Monday, January 5, 2009

State of IT Security - 2009 Prediction

If you're looking for a list of the top x things that someone is predicting will happen in IT Security, this is the wrong post for you.

From what I've read, there is a lot of predicting going on regarding the "complete disruption" of the Internet infrastructure given the vast numbers of low-level attacks and vulnerabilities that have been discovered. One article even predicted an "eBomb" as quoted below:

David Maynor, CTO with Errata Security, says '09 could be the year when the first large-scale and widespread attack occurs on the Internet's infrastructure. "I think with the [hacking] work being done on Cisco and routing gear in general we'll see the first wide-scale 'e-bomb' that will break peering between ISPs and make large portions of the Internet unreachable," Maynor says.

Most likely it will be a denial-of-service attack, he says, that will "break" sections of the Net.

There is a reason this is unlikely in the general Internet at large. An attack against the Internet infrastructure that "brings down the Internet" simply doesn't make anyone any money, in any practical way. While it may be beneficial to DDoS a competitor or wreak this type of havok for other reasons, they all eventually break down to finance. Someone, somewhere, made money on that attack. Denial of Services (DDoS) on a large scale simply isn't fruitful.

If the chronology of attacks over the past year, or further, should teach us anything it's that everything is based on someone making money in the end. Money drives hacking as much as it drives prostitution, illegal gambling, or other illegal activities so while it's natural to think that the culmination of vulnerabilities will eventually lead to an attack that will completely shut down all Internet communication and disrupt service for days or weeks... that's just not likely.

That sort of attack may be be possible, but in a slightly different form. A disruptive attack may very well be coming against things like governments or internal critical infrastructures (such as SCADA systems?) This was already demonstrated once in a 2007 attack against Estonia. I can only speculate what kinds of attacks may be cooking in the dark corners of the minds of malicious individuals which could potentially disrupt governments, critical infrastructures, or other systems to cause chaos - but chaos even has a goal.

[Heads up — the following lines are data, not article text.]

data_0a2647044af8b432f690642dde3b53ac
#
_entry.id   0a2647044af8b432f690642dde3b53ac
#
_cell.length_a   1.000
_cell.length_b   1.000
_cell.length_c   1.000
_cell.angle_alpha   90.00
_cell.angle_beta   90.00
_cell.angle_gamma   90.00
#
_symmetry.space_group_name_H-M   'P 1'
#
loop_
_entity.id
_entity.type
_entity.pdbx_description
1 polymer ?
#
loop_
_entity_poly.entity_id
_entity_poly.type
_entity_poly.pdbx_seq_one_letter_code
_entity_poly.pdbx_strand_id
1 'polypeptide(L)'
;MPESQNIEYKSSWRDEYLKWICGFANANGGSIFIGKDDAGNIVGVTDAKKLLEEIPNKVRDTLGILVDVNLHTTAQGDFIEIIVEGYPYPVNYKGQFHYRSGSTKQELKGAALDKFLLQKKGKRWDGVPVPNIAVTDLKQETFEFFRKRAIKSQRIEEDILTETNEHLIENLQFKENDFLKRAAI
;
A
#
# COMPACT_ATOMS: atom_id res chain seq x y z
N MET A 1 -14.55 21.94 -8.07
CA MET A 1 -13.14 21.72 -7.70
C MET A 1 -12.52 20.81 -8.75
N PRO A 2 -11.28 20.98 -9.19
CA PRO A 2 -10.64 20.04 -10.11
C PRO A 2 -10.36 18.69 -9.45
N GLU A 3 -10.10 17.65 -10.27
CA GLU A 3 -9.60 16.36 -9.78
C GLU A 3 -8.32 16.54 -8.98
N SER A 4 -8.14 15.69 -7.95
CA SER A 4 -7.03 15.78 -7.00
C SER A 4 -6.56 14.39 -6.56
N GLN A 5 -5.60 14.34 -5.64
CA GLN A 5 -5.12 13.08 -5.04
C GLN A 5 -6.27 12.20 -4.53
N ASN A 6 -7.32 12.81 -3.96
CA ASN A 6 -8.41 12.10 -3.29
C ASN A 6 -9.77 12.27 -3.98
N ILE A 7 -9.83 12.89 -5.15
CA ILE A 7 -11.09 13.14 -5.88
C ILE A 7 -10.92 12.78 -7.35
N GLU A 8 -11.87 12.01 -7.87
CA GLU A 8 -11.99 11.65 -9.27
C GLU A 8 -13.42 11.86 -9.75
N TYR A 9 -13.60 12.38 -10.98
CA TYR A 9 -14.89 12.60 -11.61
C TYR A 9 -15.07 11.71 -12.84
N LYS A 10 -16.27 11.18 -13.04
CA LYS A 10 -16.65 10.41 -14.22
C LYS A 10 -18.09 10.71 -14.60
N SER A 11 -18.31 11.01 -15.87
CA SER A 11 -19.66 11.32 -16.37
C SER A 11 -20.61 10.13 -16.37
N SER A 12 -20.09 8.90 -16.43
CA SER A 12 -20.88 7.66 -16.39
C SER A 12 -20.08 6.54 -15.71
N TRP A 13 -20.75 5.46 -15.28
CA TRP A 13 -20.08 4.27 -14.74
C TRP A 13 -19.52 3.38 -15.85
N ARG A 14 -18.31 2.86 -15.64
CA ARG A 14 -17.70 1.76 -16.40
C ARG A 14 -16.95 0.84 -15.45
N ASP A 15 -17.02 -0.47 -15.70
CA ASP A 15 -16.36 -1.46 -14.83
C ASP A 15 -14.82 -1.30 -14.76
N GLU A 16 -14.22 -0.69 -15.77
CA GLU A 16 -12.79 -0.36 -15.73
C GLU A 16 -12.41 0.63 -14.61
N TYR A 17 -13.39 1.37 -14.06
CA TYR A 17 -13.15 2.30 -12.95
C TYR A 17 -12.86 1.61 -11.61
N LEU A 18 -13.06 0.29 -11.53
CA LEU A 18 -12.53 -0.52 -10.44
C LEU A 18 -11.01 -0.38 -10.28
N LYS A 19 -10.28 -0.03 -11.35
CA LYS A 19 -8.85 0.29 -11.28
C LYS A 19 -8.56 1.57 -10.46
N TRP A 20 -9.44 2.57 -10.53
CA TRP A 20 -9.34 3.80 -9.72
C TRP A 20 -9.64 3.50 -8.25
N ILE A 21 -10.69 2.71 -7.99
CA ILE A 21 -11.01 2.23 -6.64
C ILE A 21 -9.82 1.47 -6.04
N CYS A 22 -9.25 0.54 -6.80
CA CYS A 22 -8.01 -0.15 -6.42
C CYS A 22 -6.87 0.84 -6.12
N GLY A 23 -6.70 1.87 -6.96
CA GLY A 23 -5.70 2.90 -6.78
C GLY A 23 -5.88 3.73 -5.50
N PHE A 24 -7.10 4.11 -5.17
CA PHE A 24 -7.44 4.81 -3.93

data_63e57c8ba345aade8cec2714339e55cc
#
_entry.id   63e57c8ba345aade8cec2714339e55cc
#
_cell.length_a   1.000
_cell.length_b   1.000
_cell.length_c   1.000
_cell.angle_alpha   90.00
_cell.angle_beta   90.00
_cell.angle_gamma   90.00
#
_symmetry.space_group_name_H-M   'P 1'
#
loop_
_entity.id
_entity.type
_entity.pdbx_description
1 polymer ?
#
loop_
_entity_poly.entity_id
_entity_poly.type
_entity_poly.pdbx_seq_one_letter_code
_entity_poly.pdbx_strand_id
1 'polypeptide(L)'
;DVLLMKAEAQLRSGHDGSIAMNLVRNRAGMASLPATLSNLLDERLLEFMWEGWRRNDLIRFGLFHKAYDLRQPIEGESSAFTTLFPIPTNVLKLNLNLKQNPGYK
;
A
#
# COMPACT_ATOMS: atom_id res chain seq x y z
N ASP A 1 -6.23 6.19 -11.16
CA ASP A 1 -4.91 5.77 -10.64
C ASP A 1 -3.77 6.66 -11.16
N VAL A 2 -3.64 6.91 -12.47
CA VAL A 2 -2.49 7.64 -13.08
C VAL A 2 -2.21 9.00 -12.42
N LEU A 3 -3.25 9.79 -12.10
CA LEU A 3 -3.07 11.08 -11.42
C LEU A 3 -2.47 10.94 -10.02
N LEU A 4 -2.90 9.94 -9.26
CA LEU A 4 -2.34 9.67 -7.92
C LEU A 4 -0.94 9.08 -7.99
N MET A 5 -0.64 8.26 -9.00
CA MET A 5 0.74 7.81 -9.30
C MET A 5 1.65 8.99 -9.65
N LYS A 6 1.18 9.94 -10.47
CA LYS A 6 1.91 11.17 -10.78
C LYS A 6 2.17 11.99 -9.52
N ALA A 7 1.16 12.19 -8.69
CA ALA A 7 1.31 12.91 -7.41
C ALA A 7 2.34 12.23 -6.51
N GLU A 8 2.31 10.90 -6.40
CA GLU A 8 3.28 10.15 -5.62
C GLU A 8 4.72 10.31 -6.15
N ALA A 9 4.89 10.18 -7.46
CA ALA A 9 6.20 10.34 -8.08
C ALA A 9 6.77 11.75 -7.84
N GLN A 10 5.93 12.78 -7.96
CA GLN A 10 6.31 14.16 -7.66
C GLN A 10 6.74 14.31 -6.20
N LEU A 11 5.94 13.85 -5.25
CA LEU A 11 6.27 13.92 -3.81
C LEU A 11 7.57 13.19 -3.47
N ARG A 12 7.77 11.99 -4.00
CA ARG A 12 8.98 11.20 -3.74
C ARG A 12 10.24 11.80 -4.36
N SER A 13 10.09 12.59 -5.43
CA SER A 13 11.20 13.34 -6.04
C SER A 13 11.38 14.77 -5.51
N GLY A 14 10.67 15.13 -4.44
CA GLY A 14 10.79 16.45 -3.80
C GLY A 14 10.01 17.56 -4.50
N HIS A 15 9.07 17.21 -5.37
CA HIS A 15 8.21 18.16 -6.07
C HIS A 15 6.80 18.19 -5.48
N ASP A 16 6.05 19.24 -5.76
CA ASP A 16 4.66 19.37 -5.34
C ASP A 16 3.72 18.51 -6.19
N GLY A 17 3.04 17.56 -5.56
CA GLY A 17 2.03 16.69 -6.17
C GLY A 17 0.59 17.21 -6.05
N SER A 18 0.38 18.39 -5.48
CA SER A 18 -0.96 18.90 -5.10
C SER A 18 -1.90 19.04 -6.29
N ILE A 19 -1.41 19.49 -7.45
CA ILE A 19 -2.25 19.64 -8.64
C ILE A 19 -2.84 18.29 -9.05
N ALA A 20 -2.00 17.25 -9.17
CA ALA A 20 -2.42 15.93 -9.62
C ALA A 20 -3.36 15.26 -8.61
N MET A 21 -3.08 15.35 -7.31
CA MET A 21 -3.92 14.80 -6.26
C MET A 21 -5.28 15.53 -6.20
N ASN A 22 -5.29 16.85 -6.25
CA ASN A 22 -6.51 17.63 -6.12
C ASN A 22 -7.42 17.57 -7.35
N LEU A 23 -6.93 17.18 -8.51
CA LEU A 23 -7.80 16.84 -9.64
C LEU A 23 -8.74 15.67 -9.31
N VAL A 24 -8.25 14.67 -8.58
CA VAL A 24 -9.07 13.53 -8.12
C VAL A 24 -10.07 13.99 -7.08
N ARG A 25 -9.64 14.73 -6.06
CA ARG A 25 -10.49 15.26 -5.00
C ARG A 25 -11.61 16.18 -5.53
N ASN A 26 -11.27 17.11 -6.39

While the disruptive attack may very well be on the horizon for some portion of the Internet infrastructure... I personally feel it's very unlikely it'll be against the whole of the Internet ... without targeting some entity in particular... and I'm willing to bet that the end-game will involve making money somehow.

1 comment:

Gunter Ollmann said...

I'm 90% in agreement with you there Rafal. As far as the cybercrime element is concerned, it doesn't make any financial sense to cause the Internet to flatline. Sure, some could argue about extortion attempts - but that's a bit like a Bond super-villain seeking "one billion dollars!"

Parts of the Internet could probably be closed down by attacks in 2009 (for a short time) - but it would be a much more localized problem - not global.

The "Internet" has grown organically (with all the faults that entails), but like any organic beast it become rather resilient to adversity - intentional or not. For example, even when 3 of the 4 critical communication cables between South East Asia, the Middle East, and the "rest of the Internet" were physically broken in two, the data highway kept on ticking. Granted that may have been at a slower pace than before in some of the affected regions - but, from a local perspective, local resource access was just as fast as before.

Fanciful predictions make the news and become best sellers. It appears that too many want to become the next Nostradamus of woe and worry.

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